A Turkish Air Force F-4 war
plane. Image: Reuters
Jet downing: Restrained response from Turkey
Ankara, June 24, 2012
Turkish Foreign Minister Ahmet Davutoglu phoned world powers to brief them about the downing of one of Ankara's planes by Syria as a joint search for the airmen, who were shot down over the Mediterranean, tried to locate them.
Signals from both sides suggested neither wanted a military confrontation over Friday's incident as the search focused its efforts near a Turkish province that hosts thousands of rebels fighting President Bashar al-Assad.
Given the hostility between the two former allies over Assad's 16-month-old crackdown on his opponents, the joint operation was likely to sit uneasily with both countries.
Iraq, which borders both, said the incident marked a serious escalation of the Syrian conflict, demonstrating its potential to affect other countries in the region.
'No country is immune from this spillover because of the composition of the societies, the extensions, the connections, the sectarian, ethnic dimensions,' Iraqi Foreign Minister Hoshiyar Zebari said in Baghdad. 'This is not an excuse to do nothing about Syria, no. But there will be an impact.'
Turkey has declared it will respond decisively.
'It is not possible to cover over a thing like this. Whatever is necessary will no doubt be done,' Turkish President Abdullah Gul told reporters, adding that Ankara had been in telephone contact with the Syrian authorities.
Davutoglu, Turkey's foreign minister, on Saturday evening phoned foreign ministers from the United States, Britain, France, Russia, and Iran as well as the European Union's foreign policy chief Catherine Ashton, a spokesman for the foreign ministry said. He had briefed them about Turkey's evaluation of the incident, the spokesman added.
The plane's downing showcased Syria's Russian-supplied air defences - one of the many reasons Western powers are loathe to intervene to halt bloodshed in the country.
UN Secretary-General Ban Ki-moon urged Turkey and Syria to handle the matter with restraint, using diplomatic channels.
Turkey's Deputy Prime Minister Bulent Arinc said the downed jet was a reconnaissance aircraft. Turkish media had said it was an F-4 Phantom, a fighter also used for reconnaissance.
According to a Syrian military account, the Turkish plane was flying fast and low, just one kilometre off the Syrian coast when it was shot down. It had been tracked at first as an unidentified aircraft and its Turkish origin established later.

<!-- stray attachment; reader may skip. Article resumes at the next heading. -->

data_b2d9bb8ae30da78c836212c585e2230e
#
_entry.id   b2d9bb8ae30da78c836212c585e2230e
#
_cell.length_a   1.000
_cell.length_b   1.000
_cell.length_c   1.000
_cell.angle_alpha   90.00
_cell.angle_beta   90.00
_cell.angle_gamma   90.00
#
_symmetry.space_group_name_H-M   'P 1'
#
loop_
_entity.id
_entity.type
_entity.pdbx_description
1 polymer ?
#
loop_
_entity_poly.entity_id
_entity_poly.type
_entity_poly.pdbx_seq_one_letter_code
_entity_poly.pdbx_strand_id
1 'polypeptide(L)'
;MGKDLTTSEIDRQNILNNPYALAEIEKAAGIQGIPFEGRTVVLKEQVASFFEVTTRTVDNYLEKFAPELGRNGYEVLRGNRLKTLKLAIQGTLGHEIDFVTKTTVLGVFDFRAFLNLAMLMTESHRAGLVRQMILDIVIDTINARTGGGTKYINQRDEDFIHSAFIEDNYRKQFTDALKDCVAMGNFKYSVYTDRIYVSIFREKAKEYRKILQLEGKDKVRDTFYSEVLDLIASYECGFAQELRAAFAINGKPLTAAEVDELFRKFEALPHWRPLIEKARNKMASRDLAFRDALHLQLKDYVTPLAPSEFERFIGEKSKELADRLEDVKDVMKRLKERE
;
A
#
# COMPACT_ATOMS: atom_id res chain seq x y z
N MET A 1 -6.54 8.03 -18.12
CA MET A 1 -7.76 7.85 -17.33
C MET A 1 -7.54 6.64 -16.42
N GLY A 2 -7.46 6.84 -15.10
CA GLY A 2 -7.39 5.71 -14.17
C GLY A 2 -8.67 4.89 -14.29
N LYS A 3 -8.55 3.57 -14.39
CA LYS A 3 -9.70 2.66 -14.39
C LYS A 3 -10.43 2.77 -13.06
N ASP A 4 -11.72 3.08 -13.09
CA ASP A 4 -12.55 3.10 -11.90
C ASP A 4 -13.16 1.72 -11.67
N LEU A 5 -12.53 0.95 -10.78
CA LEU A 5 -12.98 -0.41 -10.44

'The navies of the two countries have established contact. Syrian naval vessels are participating along with the Turkish side in the search operation for the missing pilots,' it said.
With the second biggest army in Nato, a force hardened by nearly 30 years of fighting Kurdish rebels, Turkey would be a formidable foe for a Syrian military already struggling to put down a popular uprising and an increasingly potent insurgency.
A civil war is already in full swing in Syria, where fighting or shelling engulfed parts of the cities of Aleppo, Hama, Homs, Deir al-Zor and Douma, according to the British-based Syrian Observatory for Human Rights.
Davutoglu met Turkey's military commanders and intelligence chief to discuss the search for the pilots and Ankara's next steps. He was due to make a statement about the incident on state TV on Sunday morning.
Prime Minister Tayyip Erdogan held two security meetings with senior officials, less than 24 hours after he convened a crisis session on Friday evening.
Separately, he called a meeting with the leaders of the country's main opposition parties for Sunday. 'Turkey will present its final stance after the incident has been fully brought to light and decisively take the necessary steps,' Erdogan's office said.
Turkish newspapers were less restrained.
'They (the Syrians) will pay the price,' said Vatan, while Hurriyet daily said: 'He (Assad) is playing with fire.' - Reuters